On Tuesday, June 16th, the FDA issued a final determination stating that partially hydrogenated oils (PTOs), the primary dietary sources for trans fats, are no longer “generally recognized as safe” for use in food products. The decision requires food manufacturers to completely remove synthetic trans fats from processed foods by June 2018. The FDA has required that trans fat content be clearly labeled on food packaging since 2006, and issued a proposal for an eventual ban on adding artificial trans fats to food in 2013. However, the food industry still includes partially hydrogenated oils in products ranging from microwave popcorn to cake frosting, and the Grocery Manufacturers Association – the food industry’s largest trade association – has been continually petitioning the government to allow “very limited” use of PTOs in the future. Food manufacturers turned to PTO’s starting in the 1950’s as an alternative to saturated fats that could improve food texture while simultaneously increasing shelf stability. PTOs have held the “generally recognized as safe” distinction since then, which means that the oils do not require FDA’s approval. The recent FDA decision is in line with the organization’s “…goal…to minimize trans fat intake as much as possible,” according to Susan Mayne, Director of the FDA’s Center for Food Safety and Applied Nutrition, and the organization estimates that a total ban on these substances could prevent up to 20,000 heart attacks and 7,000 premature deaths each year. (James Hamblin, The Atlantic; Helena Bottemiller Evich, Politico)

Climate Change

Pope Francis: Climate Change A ‘Principal Challenge’ For Humanity

Pope Francis has issued a much-anticipated 184 page encyclical letter titled “Laudato Si,” or “Praise Be: On Care for Our Common Home,” in which he argues that the threat of global climate change is a moral and ethical concern, rather than being exclusively a matter of politics, science, and economics. In the Catholic Church, encyclicals are considered to be formal teachings on Catholic doctrine, and have historically been intended for audiences of bishops and priests. However, as the pope recently stated, “This encyclical is aimed at everyone,” and in it he offers “…the world a moral vocabulary for talking about climate change, shifting global attention from the macro solutions of policy summits to the personal ethics of environmental stewardship.” Pope Francis calls on wealthy nations, the largest global producers of greenhouse gases, to shoulder the burden of limiting their consumption of non-renewable forms of energy and to assist poorer countries to develop policies and programs that support sustainable development. In his letter, the pope agrees with the overwhelming consensus of climate scientists that humans’ actions are largely responsible for the Earth’s changing climate, a stance that places him at odds with many conservative lawmakers and Republican presidential hopefuls who deny the effects of human actions on climate change. His language is clear: “ …yet a number of scientific studies indicate that most global warming in recent decades is due to the great concentration of greenhouse gases…released mainly as a result of human activity.” And while he acknowledges that efforts have been made to enact policies intended to combat climate change, Pope Francis is relatively critical of their efficacy and of humanity’s possible reliance upon new technological solutions to curb the effects of global warming. The timing of the letter may have strategic importance: The next United Nations Climate Change Conference is scheduled for November 2015, and the organizers have set the lofty objective of achieving, for the first time in over 20 years of UN negotiations, binding and universal agreements for reducing carbon emissions. (Scott Neuman, NPR; Laurie Goodstein & Justin Gillis, The New York Times; Emma Green, The Atlantic)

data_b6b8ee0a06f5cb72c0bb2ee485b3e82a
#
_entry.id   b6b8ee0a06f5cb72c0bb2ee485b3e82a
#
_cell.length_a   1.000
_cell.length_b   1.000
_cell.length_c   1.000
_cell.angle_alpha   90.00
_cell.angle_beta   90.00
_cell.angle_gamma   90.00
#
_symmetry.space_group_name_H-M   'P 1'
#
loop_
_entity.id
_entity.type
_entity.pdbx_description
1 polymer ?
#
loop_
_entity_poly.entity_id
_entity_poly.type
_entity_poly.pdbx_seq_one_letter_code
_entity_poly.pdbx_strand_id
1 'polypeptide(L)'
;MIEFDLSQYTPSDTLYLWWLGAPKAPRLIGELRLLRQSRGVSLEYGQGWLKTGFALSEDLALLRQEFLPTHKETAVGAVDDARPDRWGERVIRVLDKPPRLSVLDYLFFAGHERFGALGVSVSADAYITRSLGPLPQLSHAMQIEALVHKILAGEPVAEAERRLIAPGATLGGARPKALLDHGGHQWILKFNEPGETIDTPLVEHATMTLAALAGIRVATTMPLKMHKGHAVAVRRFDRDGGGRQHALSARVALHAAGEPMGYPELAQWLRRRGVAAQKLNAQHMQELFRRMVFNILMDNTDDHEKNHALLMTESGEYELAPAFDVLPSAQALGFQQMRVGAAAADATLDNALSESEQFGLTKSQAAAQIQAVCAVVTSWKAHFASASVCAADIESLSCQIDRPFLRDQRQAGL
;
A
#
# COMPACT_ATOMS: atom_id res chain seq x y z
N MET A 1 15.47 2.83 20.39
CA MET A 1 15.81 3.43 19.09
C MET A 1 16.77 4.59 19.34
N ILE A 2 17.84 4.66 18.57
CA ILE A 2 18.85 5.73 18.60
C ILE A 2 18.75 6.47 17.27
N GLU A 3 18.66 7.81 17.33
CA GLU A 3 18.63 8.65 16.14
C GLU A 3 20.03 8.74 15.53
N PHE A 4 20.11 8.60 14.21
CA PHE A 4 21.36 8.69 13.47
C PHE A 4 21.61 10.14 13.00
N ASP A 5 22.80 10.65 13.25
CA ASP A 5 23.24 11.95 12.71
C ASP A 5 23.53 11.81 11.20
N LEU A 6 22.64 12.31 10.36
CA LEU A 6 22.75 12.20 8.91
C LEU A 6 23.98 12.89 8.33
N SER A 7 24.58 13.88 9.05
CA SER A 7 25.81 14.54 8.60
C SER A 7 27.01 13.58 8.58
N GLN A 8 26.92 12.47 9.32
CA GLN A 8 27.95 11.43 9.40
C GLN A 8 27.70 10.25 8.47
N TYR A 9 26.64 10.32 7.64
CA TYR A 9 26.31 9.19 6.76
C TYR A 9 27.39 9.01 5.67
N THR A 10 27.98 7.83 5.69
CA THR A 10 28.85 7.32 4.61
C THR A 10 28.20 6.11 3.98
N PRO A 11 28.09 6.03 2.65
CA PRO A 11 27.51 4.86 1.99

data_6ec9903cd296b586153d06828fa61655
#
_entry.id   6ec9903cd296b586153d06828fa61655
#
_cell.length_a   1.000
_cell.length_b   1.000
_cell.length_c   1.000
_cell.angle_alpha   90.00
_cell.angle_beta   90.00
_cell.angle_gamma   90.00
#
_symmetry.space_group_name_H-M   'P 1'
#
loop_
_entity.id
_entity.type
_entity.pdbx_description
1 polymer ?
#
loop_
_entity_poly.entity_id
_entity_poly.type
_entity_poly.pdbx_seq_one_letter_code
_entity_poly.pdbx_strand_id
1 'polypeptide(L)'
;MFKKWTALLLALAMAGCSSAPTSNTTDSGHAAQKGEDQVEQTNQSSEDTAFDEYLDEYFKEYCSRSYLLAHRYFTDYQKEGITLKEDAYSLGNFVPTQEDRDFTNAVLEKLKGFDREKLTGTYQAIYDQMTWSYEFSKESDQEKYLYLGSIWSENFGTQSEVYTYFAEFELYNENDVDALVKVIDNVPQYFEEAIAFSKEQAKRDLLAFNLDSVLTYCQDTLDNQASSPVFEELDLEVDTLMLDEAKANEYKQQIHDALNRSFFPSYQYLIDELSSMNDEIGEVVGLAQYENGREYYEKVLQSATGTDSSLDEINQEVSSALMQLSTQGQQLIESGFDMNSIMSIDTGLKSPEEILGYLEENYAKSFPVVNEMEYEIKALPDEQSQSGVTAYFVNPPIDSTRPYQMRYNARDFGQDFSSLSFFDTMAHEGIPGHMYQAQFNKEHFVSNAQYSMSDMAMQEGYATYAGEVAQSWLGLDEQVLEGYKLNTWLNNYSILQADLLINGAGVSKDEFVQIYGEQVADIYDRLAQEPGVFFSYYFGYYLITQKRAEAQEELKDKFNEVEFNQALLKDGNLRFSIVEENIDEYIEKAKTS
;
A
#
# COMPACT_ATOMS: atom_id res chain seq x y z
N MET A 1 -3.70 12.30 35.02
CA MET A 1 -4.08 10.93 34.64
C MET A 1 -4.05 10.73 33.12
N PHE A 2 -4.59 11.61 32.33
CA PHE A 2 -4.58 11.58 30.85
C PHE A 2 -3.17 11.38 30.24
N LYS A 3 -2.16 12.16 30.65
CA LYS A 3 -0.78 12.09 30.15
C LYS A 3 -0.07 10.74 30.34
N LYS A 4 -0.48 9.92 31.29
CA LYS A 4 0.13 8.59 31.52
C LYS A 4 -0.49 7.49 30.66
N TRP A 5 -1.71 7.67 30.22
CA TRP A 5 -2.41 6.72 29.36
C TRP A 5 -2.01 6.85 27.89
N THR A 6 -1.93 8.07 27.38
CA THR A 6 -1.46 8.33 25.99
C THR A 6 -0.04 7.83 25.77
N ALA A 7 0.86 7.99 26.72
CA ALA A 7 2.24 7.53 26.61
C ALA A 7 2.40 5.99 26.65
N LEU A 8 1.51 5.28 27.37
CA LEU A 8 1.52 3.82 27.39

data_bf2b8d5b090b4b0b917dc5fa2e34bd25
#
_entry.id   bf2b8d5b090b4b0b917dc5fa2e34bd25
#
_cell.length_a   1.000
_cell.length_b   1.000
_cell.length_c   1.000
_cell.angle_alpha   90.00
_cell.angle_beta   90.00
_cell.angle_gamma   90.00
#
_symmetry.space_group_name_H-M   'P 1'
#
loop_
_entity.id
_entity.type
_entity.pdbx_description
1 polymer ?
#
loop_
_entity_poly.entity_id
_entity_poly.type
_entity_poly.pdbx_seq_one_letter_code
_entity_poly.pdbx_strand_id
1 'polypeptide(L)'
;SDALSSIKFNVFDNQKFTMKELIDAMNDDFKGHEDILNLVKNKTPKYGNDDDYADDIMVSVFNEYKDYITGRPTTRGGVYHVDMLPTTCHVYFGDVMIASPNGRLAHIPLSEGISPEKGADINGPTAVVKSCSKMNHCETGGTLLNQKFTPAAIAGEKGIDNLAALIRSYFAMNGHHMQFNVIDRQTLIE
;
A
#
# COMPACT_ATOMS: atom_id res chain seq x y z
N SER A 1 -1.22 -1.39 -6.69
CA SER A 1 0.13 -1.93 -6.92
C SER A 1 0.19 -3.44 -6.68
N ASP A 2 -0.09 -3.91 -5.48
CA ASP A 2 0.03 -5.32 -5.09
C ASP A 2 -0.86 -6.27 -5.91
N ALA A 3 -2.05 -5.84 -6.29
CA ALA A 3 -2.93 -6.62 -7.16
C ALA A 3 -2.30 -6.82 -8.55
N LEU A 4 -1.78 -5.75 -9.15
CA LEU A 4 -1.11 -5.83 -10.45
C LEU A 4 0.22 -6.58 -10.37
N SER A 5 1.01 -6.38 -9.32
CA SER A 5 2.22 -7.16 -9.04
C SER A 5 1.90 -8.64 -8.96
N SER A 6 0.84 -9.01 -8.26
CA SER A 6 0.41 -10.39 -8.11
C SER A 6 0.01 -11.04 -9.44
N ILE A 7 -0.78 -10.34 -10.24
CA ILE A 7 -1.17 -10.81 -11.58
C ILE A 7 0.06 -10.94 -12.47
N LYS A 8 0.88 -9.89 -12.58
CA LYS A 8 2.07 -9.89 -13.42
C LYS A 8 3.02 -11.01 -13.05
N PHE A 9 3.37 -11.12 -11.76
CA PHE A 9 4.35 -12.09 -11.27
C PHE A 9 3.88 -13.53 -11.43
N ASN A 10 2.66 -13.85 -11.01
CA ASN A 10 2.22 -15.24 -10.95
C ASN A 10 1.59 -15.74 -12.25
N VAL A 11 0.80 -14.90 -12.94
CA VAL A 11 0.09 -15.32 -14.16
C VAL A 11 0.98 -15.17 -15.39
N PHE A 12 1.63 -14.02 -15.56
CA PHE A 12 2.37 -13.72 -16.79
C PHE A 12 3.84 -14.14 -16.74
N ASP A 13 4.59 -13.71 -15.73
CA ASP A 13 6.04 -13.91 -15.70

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Written by sciencepolicyforall

June 19, 2015 at 9:00 am